The Bunker

There it sits, right in the middle of the beach. Sunbathers pay no
attention to it. Few ponder why it sits so high above the beach on a number of
telephone-pole-size pilings which are starting to twist under the massive weight
of its seven foot thick concrete walls.

The bunker was built on the Cape May beach at southern tip of New
Jersey in 1942 when German submarines where menacing the east coast of the United States.
When it was built it was nine hundred feet back from the water’s edge, and level to
the then existing beach. The large piers were driven into the sand to provide stability,
but were never meant to support the entire weight of the massive concrete structure.

Over the years the beach has eroded, leaving the massive bunker sitting
on the piers well above the current beach. One can imagine the shock its original
designers and occupants would suffer if they would visit it today. Only a small sign,
which provides a drawing of its original design, explains how it came to be sitting so
high above the beach.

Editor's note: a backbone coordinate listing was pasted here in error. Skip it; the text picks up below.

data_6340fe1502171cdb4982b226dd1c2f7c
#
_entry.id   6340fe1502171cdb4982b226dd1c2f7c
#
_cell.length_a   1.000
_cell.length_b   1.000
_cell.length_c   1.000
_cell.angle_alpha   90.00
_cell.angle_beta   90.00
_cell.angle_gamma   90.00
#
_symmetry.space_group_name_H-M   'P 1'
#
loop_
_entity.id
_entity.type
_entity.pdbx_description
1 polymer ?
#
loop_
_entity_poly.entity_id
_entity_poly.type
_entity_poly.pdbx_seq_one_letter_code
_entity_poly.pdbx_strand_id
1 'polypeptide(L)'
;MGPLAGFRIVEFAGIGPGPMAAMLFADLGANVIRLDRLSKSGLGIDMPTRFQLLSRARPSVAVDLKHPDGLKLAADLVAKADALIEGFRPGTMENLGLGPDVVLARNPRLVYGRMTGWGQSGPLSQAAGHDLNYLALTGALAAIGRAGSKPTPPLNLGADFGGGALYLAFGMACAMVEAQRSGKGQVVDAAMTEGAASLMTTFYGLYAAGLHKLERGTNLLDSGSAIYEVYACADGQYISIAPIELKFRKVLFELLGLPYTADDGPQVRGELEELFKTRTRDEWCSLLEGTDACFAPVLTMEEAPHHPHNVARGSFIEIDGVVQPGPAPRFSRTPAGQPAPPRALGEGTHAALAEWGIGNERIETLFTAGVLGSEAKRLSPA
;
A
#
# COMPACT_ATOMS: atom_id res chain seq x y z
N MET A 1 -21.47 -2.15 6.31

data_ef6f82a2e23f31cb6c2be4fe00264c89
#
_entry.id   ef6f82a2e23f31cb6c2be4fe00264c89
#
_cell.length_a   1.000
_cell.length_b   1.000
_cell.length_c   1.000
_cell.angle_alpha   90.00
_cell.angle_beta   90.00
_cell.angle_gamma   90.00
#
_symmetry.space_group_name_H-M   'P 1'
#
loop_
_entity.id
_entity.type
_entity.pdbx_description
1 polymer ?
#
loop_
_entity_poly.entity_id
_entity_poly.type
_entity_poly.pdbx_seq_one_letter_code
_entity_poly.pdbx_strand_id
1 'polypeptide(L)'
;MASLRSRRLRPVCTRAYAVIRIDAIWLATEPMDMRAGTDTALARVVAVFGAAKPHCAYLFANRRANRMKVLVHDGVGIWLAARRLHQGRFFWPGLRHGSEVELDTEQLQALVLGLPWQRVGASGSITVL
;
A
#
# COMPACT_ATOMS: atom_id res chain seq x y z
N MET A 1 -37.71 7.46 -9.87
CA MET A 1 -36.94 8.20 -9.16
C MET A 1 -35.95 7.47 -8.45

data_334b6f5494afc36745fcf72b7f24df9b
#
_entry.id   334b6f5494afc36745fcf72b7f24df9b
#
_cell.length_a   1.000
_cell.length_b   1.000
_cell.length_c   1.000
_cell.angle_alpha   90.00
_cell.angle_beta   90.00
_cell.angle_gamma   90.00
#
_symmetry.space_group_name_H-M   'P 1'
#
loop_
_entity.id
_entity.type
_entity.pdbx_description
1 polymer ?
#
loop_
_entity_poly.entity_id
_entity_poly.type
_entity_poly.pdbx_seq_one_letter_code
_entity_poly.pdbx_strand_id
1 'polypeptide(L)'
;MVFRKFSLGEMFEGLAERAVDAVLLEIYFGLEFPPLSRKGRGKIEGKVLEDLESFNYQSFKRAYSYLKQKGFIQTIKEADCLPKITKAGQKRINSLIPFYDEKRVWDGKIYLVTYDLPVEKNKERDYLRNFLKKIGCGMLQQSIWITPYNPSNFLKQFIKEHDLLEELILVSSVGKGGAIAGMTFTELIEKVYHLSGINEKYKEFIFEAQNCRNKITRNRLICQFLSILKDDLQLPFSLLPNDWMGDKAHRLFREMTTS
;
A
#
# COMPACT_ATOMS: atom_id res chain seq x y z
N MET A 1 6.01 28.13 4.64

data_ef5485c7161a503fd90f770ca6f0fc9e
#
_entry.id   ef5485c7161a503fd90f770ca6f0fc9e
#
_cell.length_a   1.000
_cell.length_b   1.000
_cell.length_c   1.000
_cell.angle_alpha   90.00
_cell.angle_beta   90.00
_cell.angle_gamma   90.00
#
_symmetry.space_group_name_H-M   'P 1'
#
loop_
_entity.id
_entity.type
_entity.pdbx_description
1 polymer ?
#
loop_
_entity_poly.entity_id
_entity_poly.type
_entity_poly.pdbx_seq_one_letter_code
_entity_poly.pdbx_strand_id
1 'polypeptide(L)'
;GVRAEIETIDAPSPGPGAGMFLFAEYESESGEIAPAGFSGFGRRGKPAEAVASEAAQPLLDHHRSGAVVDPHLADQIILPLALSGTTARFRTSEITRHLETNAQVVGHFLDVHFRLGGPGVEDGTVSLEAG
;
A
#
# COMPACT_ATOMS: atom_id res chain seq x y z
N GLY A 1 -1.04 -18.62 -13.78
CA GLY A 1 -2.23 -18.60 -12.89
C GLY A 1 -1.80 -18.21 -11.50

As I pondered this strange sight I could not help but think of many
local assemblies of the Lord’s people. Built on solid spiritual foundations many
years ago, and yet today so weak and teetering.

Like the bunker, many assemblies have seen erosion of their foundation.
The fundamental truths of the Scriptures concerning the Person and work of Christ,
God’s "great salvation," the local assembly, the priesthood of all
believers, the dispensations, and the heavenly hope of the church have been allowed to go
untaught for years. Teaching on sanctification has been replaced by the belief that grace
frees us from the "traditions" of the past. This has led to a casual approach to
life and to the operation of the assembly. The assembly and the saints no longer endure
sound doctrine (2 Tim. 4:3), but seek the softer sound of psychology and social, rather
than spiritual, gatherings. As a result the following generations have no understanding of
foundational truths and have drifted away from the foundation laid years before. (Heb.

Now the sand of relevant sermons, music, social programs, and
psychology has washed away, leaving them with no solid foundation. Just as the beach
slowly eroded over nine hundred feet from its 1942 position, no doubt unnoticed on a daily
basis, many assemblies have slowly experienced erosion of their foundations.

In light of the fact that the winds of enlightenment and change have
eroded the foundation, simply put, we need to build it again. (Isa. 28:16) We need to get
back to the Word of God and to regularly teaching the foundational truths. May the Lord
give us the strength and courage to do so. (Matt. 7:24)